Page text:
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David | PTSD, Anxiety & Depression

Updated: May 17

David is an IT officer in the finance department of a private company located in South Wales (UK). David has always loved his job; however, the deterioration of his mental health started to impact his work and home life.

His manager raised concerns after he had noticed David was coming into work late, unkempt and not working to his usual standard, withdrawing from his colleagues and subsequently becoming absent from work. He had a history of suffering from anxiety and depression and has been diagnosed with PTSD which is a result of historical sexual abuse as a child. His coping mechanism to manage his thoughts and feelings included consuming high levels of alcohol and drugs which in turn hurt his relationships with colleagues and friends.

David felt that he had become too ‘clingy’ in relationships and had fears of rejection, many of his relationships had broken down due to this and he also struggled with having a close relationship with his family.

He had previously accessed a short programme of counselling which helped him explore his emotions to a point where he had built up trust to share his thoughts and emotions. However, when the counselling sessions finished, David was unable to access further support which resulted in him feeling abandoned and rejected and still unable to go to work. He Contacted Case-UK for help and he was referred to our Able Futures programme for 9 months of personal support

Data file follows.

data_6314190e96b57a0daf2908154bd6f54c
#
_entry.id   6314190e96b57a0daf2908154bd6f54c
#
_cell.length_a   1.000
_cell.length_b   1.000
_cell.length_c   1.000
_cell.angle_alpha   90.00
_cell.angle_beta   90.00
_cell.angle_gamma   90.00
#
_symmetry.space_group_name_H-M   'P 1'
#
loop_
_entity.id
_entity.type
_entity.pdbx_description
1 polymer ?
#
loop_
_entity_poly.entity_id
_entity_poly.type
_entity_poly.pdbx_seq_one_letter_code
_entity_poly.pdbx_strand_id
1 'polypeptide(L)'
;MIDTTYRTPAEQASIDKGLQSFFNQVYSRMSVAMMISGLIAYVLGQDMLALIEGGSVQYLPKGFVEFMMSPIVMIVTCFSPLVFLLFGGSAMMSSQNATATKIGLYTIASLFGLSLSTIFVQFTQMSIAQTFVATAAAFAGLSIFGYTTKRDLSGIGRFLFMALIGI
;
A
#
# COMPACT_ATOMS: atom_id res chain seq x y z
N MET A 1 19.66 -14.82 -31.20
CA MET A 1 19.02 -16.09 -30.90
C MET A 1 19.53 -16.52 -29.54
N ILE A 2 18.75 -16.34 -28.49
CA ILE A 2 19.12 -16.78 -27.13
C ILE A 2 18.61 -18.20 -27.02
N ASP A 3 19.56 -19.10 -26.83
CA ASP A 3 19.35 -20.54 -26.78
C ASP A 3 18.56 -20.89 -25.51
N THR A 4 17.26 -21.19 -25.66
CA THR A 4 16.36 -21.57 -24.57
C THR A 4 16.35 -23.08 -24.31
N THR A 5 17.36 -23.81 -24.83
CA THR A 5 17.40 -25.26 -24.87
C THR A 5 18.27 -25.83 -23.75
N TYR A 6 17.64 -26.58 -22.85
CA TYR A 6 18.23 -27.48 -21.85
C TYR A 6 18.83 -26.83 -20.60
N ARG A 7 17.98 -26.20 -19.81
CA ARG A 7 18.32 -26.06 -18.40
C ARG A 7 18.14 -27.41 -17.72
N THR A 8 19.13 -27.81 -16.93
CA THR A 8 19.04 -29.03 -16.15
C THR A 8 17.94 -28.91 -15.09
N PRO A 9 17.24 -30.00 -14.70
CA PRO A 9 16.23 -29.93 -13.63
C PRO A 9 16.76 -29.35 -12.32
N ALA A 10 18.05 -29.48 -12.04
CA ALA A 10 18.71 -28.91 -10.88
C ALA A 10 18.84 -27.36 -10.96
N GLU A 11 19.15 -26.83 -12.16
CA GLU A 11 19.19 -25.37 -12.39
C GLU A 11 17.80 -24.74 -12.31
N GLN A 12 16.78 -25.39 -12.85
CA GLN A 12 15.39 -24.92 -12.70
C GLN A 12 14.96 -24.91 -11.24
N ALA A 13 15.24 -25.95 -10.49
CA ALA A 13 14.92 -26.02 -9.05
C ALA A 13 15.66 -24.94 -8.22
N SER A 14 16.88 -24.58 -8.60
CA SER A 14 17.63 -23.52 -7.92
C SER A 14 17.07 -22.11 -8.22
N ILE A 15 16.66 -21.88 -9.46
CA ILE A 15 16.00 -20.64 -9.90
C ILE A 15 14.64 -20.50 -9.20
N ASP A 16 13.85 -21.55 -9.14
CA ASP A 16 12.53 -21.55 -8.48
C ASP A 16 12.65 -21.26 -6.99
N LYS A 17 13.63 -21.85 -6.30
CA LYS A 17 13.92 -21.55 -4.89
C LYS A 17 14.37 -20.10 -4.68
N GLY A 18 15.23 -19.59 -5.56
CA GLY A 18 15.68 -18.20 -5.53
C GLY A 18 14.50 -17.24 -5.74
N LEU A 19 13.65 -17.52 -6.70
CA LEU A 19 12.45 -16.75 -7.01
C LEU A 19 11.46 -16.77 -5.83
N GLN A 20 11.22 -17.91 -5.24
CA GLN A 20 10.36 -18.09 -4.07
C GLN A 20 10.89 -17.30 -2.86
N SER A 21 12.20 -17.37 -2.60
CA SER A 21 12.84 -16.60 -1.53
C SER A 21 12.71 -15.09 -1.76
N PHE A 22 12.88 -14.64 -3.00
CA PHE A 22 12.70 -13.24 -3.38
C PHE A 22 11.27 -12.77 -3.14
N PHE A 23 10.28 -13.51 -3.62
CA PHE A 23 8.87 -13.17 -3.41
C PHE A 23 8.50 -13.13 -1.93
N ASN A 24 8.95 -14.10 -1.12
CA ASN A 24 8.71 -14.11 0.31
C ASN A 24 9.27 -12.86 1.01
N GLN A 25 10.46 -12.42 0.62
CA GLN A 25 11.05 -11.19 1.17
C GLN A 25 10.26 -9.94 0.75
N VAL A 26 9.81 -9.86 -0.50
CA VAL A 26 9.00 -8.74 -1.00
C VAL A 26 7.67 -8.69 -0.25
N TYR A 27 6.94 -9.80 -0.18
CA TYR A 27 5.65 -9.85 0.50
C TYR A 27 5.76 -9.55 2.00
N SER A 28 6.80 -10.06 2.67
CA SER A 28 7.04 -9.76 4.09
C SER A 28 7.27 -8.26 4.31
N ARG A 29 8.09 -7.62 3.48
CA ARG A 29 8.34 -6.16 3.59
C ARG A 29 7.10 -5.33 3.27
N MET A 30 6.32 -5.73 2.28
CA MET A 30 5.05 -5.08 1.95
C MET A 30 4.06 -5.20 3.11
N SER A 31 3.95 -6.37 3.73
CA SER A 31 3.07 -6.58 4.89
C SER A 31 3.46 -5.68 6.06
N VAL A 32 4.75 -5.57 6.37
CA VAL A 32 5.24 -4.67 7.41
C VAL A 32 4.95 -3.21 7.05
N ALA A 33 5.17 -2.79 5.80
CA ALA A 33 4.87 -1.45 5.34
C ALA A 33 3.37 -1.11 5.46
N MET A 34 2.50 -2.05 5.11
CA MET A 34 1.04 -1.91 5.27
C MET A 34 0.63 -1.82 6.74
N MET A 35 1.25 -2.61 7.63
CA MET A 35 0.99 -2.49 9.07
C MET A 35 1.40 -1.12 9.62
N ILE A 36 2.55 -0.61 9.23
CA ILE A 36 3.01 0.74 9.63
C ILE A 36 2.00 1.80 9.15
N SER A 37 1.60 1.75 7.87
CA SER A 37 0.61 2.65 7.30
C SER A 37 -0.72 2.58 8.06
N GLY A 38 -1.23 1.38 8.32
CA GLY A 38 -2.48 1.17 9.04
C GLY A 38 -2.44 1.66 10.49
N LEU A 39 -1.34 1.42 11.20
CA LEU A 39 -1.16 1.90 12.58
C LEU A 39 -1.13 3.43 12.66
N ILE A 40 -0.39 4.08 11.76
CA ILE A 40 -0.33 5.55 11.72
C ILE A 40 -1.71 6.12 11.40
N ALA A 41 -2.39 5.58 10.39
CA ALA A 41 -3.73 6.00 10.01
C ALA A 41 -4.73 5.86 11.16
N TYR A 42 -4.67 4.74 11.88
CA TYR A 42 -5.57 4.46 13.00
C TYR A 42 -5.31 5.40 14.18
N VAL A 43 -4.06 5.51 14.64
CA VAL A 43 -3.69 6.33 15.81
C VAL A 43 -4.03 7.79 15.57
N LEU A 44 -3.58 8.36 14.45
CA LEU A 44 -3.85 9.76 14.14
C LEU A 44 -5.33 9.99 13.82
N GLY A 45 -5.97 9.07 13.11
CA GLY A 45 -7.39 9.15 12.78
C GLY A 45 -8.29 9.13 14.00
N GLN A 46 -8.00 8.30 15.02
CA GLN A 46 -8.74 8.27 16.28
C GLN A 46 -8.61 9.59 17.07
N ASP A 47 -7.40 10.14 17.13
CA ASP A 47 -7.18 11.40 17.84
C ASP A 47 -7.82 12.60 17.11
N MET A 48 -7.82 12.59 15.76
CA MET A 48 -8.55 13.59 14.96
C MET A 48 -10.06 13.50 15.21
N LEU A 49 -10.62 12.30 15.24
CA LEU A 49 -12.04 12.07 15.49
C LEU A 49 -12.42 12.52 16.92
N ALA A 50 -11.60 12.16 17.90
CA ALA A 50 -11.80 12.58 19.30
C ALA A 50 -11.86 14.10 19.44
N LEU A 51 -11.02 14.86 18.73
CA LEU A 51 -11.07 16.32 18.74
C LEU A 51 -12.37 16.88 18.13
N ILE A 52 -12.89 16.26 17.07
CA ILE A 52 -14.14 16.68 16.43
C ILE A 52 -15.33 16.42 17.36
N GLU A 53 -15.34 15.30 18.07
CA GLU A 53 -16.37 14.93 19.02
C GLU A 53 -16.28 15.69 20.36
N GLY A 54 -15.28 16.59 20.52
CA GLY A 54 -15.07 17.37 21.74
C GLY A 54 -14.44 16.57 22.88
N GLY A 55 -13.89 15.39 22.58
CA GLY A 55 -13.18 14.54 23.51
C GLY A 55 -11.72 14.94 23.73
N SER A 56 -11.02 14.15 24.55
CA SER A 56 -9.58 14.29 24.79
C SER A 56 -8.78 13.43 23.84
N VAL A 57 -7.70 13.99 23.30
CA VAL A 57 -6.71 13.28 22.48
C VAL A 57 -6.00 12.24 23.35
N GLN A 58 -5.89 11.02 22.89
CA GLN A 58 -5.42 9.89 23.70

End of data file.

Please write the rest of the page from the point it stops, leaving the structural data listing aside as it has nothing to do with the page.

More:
Case-UK's Vocational Rehabilitation Consultant (VRC) supported David by;

  • Managing his diagnosis by accessing bespoke information, advice and support to implement strategies that built resilience to overcome his fears. This also included self-confidence building and acceptance strategies that enabled him to deal with his past healthily and positively.

  • Managing his anxiety and maintaining healthy relationships. This was done by integrating him into social situations which reduced his feelings of isolation.

  • With issues and events that arose during the week and was an external point of contact outside of work when things got stressful.

David has now returned to work and is doing much better and the employer is now making reasonable adjustments after the VRC supported him to ask for help. Through the guidance, encouragement and support from the VRC David started to integrate himself into social situations. He now travels to work with a friend, which initially was outside of his comfort zone and this has had a positive impact on his mental health and overall well-being. David is facing his fears head-on and actively seeking help for issues that arise. For the first time in over 10 years, David feels he has the confidence to think independently and is positively rebuilding his life.


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